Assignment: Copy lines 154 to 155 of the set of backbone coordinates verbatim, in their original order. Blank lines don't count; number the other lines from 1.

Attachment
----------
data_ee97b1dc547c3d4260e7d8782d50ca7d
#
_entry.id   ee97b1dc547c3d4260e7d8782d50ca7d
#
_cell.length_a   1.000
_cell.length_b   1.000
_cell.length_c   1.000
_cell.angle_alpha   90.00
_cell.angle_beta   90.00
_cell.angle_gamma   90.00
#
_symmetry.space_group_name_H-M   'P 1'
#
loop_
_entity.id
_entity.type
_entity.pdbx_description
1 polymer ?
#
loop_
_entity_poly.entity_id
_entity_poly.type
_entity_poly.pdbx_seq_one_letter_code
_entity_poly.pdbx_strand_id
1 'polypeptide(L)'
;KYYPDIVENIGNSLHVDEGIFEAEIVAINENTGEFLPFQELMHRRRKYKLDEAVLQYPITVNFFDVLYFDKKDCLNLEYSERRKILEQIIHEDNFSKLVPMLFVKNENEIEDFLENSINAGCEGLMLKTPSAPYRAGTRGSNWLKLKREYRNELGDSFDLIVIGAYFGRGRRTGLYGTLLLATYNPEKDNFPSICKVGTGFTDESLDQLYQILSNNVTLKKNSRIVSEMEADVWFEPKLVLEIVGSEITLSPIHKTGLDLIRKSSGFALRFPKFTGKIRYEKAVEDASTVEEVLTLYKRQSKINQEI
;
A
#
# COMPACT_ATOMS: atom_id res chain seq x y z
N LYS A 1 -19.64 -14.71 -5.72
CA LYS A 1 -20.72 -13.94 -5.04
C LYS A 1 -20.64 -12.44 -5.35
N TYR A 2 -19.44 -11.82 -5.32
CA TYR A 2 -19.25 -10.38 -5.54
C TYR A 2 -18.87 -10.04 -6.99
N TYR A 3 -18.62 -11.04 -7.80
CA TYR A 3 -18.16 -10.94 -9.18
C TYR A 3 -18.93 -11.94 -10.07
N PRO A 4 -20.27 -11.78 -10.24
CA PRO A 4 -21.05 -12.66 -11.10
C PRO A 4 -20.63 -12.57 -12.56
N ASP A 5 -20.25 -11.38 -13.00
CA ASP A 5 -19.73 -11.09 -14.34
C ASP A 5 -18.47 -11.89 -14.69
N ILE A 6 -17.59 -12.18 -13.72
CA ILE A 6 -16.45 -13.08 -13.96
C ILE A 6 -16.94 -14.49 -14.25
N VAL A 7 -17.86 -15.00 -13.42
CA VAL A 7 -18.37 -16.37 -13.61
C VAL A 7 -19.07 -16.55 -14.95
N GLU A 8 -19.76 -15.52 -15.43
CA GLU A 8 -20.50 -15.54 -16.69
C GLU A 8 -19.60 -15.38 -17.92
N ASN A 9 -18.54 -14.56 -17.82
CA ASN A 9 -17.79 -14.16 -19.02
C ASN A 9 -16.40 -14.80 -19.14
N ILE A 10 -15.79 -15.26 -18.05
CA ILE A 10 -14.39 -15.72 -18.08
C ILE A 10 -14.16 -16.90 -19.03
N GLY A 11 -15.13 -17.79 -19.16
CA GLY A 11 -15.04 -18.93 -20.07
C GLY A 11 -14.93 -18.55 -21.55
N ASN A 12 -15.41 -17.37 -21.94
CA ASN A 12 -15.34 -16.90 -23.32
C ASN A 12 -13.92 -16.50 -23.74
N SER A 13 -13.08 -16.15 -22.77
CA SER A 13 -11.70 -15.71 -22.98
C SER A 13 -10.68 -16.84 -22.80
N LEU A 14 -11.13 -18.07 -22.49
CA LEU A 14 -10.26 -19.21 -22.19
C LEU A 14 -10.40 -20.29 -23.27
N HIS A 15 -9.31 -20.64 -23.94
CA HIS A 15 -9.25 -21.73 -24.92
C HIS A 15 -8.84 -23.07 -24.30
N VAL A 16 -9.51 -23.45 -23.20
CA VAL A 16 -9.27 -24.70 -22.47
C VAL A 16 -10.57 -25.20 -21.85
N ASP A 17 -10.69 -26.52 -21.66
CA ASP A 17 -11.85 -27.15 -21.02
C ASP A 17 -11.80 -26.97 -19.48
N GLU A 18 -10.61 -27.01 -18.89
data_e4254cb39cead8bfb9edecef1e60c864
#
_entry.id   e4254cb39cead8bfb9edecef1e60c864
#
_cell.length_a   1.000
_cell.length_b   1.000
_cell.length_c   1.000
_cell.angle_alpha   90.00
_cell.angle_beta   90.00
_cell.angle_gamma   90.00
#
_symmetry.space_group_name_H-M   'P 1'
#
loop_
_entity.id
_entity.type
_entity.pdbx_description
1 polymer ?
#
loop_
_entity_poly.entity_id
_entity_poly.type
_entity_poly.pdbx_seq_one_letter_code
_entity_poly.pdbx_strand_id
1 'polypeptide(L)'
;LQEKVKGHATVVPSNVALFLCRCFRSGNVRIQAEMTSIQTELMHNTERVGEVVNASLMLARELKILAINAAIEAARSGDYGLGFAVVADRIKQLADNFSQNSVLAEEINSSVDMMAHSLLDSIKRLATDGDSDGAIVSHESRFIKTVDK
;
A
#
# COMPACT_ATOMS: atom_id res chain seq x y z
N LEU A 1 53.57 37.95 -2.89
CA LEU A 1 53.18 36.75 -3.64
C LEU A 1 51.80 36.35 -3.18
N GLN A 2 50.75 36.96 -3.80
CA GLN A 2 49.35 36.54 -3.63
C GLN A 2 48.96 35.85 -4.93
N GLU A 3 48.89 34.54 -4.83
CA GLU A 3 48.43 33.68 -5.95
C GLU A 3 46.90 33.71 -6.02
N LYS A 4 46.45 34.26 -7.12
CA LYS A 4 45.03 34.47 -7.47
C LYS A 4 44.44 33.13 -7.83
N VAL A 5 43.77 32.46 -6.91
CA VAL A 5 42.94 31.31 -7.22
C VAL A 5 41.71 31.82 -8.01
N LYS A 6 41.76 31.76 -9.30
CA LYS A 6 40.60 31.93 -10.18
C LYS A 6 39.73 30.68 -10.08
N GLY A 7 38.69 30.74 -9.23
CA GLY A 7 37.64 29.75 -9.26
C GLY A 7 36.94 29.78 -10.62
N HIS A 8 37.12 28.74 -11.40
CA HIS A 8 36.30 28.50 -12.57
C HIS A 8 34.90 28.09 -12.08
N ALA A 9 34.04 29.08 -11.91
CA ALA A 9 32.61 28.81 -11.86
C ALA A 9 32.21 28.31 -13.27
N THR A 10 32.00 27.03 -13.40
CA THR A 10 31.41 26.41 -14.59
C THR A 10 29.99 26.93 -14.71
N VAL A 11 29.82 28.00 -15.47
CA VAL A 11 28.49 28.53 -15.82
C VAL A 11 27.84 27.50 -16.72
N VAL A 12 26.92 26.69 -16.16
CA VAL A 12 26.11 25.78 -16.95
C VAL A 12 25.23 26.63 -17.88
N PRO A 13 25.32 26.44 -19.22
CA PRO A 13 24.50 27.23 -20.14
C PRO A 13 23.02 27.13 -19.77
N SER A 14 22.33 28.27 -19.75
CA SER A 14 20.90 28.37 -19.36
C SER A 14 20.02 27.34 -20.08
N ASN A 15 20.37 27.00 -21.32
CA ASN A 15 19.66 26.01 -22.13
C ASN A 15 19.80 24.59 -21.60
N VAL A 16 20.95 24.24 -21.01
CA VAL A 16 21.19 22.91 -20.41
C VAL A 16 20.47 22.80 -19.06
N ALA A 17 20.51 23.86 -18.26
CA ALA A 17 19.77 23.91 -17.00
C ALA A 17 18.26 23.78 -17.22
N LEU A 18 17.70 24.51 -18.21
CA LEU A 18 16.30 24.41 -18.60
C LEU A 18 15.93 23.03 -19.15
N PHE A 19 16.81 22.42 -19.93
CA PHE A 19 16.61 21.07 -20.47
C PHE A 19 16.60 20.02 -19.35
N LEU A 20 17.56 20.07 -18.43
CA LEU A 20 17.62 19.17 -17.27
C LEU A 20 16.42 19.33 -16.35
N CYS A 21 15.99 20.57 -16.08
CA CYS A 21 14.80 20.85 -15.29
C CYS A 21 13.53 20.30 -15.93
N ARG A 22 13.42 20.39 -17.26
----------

C SER A 14 20.02 27.34 -20.08
N ASN A 15 20.37 27.00 -21.32